Áine is wearing a Nudie Jeans jacket and trousers, a Cienne dress (worn as top), Brother Vellies boots, The Better Shop belt, second hand earrings via Beacon's Closet. Lip color, blush, and highlighter by PYT Beauty, hair spray by Hairstory.

Photo by Andrew T. White

How does the Model Mafia work to create change and advocate for sustainable clothing and practices by the fashion industry? What kind of progress have you seen?
The Model Mafia is a community of 250 fashion models who take collective action to make the fashion industry and world a more equitable and just place. Because models are uniquely placed to reach a wide audience through social media, when we rally behind a cause, we can reach millions and effect change. We also come together and show up offline; 36 of us took a bus down to D.C. to march in the 2017 People's Climate March, representing the faces of fashion and demanding a cleaner fashion industry, and again, a group of us marched in New York City's 2018 People's Climate March, and at this year's New York City Youth Climate Strike.

We've put our modeling skills to use as well. We have been part of the nonprofit Pure Earth's "Clean Gold"—gold mining is the biggest cause of toxic mercury pollution—photo shoot which promoted sustainable jewelry and helped raise $47,000 to fight global pollution, and we modeled the beautiful jewelry of Hakhu Amazon, made by women protesting on the frontline of the Ecuadorian Amazon, to save the rainforest. We've also modeled in sustainable fashion shows at the United Nations and have been learning from the non-governmental organization BRAC about how we can support the female garment workers who are making the clothes that we end up modeling.

More and more, people are waking up to the fact that the fashion industry is a major polluter and that, as an industry, it affects the livelihoods of so many people–as it employs up to 75 million. This is a huge opportunity for fashion to lead the way in creating a sustainable future for everyone. As fashion insiders with high visibility, we are excited to be a part of the movement to push the fashion industry forward and use our platforms and influence for good.

Áine is wearing a vintage Jil Sander suit and vintage Jean Paul Gaultier top via James Veloria Vintage, Veja sneakers, Pala Eyewear sunglasses, stylist's own socks.

Photo by Andrew T. White

Rhianna Jones is a freelance writer and wardrobe consultant that strives to champion fashion sustainability and cultural inclusivity through her work, highlighting the work of conscious creatives working to redesign the industry and favoring sustainable designers and secondhand pieces within her work. Currently, she's running the Afro Hair Emoji campaign, aiming to make society's fashion and beauty space a more visually inclusive and sustainable one.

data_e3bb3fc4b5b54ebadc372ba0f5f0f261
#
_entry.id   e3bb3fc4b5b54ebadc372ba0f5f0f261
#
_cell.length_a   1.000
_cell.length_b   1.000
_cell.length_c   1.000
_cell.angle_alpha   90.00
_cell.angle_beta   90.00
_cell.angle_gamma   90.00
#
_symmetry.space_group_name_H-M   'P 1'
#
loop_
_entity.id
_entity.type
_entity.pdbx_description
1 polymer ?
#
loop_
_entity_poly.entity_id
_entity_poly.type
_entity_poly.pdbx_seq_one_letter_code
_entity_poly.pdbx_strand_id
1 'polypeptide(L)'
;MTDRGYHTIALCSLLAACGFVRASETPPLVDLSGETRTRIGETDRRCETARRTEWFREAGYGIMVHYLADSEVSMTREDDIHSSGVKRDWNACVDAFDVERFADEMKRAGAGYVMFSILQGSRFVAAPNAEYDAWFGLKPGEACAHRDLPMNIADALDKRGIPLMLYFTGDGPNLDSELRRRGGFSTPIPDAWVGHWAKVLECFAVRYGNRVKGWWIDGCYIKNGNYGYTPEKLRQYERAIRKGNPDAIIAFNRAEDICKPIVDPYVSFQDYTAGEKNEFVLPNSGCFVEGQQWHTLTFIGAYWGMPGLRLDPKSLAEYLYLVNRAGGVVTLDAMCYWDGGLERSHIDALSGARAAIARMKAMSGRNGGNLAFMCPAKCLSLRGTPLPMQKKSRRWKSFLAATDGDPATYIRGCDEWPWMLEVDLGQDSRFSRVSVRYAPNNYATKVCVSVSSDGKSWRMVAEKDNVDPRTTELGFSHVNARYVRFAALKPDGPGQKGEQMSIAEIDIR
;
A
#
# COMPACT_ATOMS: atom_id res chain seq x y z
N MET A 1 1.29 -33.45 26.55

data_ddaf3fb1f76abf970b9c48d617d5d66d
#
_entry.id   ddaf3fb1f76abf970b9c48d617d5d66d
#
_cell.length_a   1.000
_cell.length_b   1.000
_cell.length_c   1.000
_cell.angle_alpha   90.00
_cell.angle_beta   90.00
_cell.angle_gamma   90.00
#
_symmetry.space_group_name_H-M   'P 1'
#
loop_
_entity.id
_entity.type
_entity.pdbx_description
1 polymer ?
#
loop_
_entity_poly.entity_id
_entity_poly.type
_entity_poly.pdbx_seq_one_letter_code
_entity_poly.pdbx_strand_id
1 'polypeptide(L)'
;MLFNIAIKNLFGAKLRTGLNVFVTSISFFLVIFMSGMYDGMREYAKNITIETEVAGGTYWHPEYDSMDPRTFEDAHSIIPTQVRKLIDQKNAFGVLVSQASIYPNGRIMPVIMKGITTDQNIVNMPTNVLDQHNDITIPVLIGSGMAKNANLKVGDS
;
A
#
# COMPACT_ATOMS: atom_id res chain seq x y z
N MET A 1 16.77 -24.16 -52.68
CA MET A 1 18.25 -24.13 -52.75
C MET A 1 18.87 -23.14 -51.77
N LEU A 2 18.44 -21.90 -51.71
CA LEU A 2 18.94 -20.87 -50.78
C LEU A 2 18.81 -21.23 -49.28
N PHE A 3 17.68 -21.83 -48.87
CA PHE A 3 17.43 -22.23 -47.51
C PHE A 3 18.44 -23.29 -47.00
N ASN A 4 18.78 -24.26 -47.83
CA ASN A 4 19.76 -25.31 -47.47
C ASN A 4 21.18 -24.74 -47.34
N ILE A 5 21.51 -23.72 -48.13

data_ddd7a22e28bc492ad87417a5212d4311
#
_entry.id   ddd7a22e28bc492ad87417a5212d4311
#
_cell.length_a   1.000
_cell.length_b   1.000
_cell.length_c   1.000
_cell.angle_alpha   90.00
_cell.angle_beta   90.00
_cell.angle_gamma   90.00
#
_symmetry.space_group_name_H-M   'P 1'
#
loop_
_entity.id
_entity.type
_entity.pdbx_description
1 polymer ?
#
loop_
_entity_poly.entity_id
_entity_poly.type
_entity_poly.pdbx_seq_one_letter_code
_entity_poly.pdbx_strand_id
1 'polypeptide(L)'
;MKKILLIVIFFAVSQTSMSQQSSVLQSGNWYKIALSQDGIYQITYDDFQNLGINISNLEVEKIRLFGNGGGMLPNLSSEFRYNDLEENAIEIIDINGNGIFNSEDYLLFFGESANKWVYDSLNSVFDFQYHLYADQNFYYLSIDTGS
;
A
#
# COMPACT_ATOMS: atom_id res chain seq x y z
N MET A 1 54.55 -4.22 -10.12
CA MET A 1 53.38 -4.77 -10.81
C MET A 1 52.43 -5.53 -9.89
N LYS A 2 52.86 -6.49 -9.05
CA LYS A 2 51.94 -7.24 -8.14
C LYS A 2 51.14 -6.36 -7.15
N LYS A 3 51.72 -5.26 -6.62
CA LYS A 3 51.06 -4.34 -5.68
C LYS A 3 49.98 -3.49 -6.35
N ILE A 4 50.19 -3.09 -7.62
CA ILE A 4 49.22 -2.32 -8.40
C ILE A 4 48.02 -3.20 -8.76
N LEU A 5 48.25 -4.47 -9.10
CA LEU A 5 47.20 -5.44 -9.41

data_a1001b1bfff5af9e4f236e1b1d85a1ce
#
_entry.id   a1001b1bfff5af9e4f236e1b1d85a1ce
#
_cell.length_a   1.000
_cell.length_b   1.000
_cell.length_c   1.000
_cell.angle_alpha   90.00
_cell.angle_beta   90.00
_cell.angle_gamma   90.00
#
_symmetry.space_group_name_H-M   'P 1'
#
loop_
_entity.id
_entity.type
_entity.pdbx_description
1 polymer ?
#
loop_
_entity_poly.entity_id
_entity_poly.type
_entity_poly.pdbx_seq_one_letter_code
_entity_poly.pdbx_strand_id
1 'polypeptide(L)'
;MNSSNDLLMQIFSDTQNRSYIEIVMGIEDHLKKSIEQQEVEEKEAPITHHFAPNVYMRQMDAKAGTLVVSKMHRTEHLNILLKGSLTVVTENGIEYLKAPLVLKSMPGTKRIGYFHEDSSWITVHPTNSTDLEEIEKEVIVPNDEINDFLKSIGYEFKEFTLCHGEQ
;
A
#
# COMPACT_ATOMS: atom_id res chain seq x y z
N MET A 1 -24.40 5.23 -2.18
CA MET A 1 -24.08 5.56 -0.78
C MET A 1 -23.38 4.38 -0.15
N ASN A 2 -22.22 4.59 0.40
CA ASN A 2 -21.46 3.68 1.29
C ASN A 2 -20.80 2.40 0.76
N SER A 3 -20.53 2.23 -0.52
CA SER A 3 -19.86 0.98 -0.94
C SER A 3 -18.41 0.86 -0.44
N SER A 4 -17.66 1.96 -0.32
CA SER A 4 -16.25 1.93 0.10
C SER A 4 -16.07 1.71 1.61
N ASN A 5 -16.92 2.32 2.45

While sustainability and ethical practices within the fashion industry are on the rise, they still aren't part of the norm. How can we, as consumers, help initiate true change? What's the first thing we can do to help?
In the capitalist world we live in, consumers have tremendous power in initiating change. The first step is reshaping the mindset we consume through to a less-is-more approach, and researching every purchase we do make. We can't buy our way into feel-good sustainability; overconsumption is the root of the issue.

Buying a recycled cotton tee is not going to save the planet, because cotton is still an overused resource. But, when you do buy, be discerning with your dollars and shop consciously. Eco-activism, inclusivity, and caring about the world are huge marketing trends right now, so educate yourself on which companies actually GAF. And if they package themselves as an "ethical brand," that should go beyond the product. How transparent are they with their labor practices, eco-initiatives, and brand ethos? Is their internal team as inclusive as their advertising campaigns? Are they simply taking sustainable resources from other cultures, or working with those artisans to sustain their own handicrafts? There are countless ways to reduce fashion's colossal carbon footprint, but cutting consumerism, shopping slow vs. fast fashion, and championing the circular economy are actionable steps.

Rhianna is wearing a Maggie Marilyn jacket and T-shirt, a Reformation dress, model's own vintage shoes, socks, earrings, and hairclip, and stylist's own belt. Mascara and lip color by ILIA, bronzer by lilah b., highlighter by PYT Beauty, and leave-in conditioner by Hairstory.

Photo by Andrew T. White